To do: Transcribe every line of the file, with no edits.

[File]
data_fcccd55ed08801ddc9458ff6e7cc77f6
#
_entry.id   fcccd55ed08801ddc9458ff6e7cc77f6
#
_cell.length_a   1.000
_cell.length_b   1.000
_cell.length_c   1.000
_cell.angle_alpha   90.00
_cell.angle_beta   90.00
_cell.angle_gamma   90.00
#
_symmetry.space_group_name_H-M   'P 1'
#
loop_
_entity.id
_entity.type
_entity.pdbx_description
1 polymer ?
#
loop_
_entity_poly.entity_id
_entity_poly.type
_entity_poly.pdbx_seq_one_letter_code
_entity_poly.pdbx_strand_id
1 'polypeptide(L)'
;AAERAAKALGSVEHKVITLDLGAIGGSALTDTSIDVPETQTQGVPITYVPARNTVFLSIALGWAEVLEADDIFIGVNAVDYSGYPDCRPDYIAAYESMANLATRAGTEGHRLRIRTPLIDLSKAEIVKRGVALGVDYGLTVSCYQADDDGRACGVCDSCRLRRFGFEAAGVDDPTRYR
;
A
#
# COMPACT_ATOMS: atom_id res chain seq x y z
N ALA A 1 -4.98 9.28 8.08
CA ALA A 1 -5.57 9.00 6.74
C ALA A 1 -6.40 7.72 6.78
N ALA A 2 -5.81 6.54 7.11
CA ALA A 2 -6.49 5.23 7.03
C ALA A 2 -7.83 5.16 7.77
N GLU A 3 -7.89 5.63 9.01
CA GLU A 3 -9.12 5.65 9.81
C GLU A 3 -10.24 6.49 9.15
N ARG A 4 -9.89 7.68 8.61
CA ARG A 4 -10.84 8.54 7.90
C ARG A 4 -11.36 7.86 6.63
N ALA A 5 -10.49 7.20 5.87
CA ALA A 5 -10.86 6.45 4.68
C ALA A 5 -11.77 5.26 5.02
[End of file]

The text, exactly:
data_fcccd55ed08801ddc9458ff6e7cc77f6
#
_entry.id   fcccd55ed08801ddc9458ff6e7cc77f6
#
_cell.length_a   1.000
_cell.length_b   1.000
_cell.length_c   1.000
_cell.angle_alpha   90.00
_cell.angle_beta   90.00
_cell.angle_gamma   90.00
#
_symmetry.space_group_name_H-M   'P 1'
#
loop_
_entity.id
_entity.type
_entity.pdbx_description
1 polymer ?
#
loop_
_entity_poly.entity_id
_entity_poly.type
_entity_poly.pdbx_seq_one_letter_code
_entity_poly.pdbx_strand_id
1 'polypeptide(L)'
;AAERAAKALGSVEHKVITLDLGAIGGSALTDTSIDVPETQTQGVPITYVPARNTVFLSIALGWAEVLEADDIFIGVNAVDYSGYPDCRPDYIAAYESMANLATRAGTEGHRLRIRTPLIDLSKAEIVKRGVALGVDYGLTVSCYQADDDGRACGVCDSCRLRRFGFEAAGVDDPTRYR
;
A
#
# COMPACT_ATOMS: atom_id res chain seq x y z
N ALA A 1 -4.98 9.28 8.08
CA ALA A 1 -5.57 9.00 6.74
C ALA A 1 -6.40 7.72 6.78
N ALA A 2 -5.81 6.54 7.11
CA ALA A 2 -6.49 5.23 7.03
C ALA A 2 -7.83 5.16 7.77
N GLU A 3 -7.89 5.63 9.01
CA GLU A 3 -9.12 5.65 9.81
C GLU A 3 -10.24 6.49 9.15
N ARG A 4 -9.89 7.68 8.61
CA ARG A 4 -10.84 8.54 7.90
C ARG A 4 -11.36 7.86 6.63
N ALA A 5 -10.49 7.20 5.87
CA ALA A 5 -10.86 6.45 4.68
C ALA A 5 -11.77 5.26 5.02